Mel Gibson’s “The Passion of the Christ” provided validation that there is a significant audience for faith-based films. Since then, many more films have achieved box office success with themes of redemption, miracles, healing and faith. And, while several films are based on the existence of Heaven, very few seek to explore the concept and consequences of Hell.
With “The Near Death Experience of Dr. John Dantry”, I borrowed from a “scared straight” program that deters at-risk children from lives of crime by taking them on field trips into prisons. I wanted to depict a Hell so bad, that non-believers may reconsider their views about God and Jesus. The big difference between the scared straight program and “Near Death” is, of course, that Hell is eternal. Well, except for Dr. John Dantry.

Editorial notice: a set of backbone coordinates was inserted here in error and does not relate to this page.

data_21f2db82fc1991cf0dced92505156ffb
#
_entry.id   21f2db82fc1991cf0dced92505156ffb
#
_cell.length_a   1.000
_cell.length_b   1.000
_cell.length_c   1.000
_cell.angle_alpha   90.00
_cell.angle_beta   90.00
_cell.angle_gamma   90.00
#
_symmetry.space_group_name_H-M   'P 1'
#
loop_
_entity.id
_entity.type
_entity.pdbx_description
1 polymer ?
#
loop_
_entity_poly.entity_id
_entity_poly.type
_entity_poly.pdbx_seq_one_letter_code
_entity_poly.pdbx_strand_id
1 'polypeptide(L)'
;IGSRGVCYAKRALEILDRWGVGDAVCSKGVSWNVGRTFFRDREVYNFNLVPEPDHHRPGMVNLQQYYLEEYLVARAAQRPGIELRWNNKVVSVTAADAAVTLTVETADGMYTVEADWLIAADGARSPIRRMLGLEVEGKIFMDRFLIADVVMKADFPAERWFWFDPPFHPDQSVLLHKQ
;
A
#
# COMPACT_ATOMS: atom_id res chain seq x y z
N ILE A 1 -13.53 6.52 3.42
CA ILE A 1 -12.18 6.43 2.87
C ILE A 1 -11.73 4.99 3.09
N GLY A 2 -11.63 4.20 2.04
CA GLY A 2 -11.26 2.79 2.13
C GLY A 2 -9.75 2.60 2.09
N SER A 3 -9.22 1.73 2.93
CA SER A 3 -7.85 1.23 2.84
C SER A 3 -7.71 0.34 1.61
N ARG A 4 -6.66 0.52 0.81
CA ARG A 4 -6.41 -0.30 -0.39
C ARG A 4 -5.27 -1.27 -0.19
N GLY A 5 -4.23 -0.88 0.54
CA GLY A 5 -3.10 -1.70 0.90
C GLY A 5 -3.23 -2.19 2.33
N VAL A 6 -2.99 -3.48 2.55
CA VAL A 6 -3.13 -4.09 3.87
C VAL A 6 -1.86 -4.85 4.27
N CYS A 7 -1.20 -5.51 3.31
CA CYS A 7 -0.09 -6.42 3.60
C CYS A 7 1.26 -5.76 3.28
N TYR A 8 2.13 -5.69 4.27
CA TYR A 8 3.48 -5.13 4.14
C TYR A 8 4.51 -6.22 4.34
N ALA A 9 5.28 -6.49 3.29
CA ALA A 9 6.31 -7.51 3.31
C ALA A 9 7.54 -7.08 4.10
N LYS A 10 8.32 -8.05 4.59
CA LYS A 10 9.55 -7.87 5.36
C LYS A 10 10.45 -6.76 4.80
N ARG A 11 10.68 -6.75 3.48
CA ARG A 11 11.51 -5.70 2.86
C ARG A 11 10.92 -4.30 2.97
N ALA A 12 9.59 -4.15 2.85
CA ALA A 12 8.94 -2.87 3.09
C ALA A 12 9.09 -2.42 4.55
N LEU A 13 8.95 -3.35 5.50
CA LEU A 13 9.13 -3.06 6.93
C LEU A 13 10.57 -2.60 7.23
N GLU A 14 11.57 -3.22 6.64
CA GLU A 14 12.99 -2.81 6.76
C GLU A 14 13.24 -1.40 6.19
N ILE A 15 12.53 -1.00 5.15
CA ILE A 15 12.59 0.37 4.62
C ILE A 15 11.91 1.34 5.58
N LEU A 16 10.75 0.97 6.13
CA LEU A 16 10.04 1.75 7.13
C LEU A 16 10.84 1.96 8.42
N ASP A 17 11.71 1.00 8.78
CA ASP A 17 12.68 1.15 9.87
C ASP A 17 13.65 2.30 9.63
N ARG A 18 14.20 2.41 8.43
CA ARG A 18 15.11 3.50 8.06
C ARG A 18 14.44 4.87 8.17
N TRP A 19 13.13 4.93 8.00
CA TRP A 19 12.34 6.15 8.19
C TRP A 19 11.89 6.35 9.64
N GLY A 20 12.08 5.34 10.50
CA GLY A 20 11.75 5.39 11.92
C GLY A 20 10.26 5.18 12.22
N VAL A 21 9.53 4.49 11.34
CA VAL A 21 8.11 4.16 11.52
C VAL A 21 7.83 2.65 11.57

Many people have stories of near-death experiences in which they visit Heaven. Dr. Dantry’s tale is more akin to the Biblical story of the rich man in Hades pleading with Abraham to allow Lazarus to forewarn his brothers that there is a Hell and they don’t want to end up there for eternity. Dr. Dantry becomes the messenger for a young mother recently confined to Hell. With a second chance, he delivers her plea to her family. In so doing, Dr. Dantry achieves redemption, transitioning from saver of mortal lives to saver of lives eternal.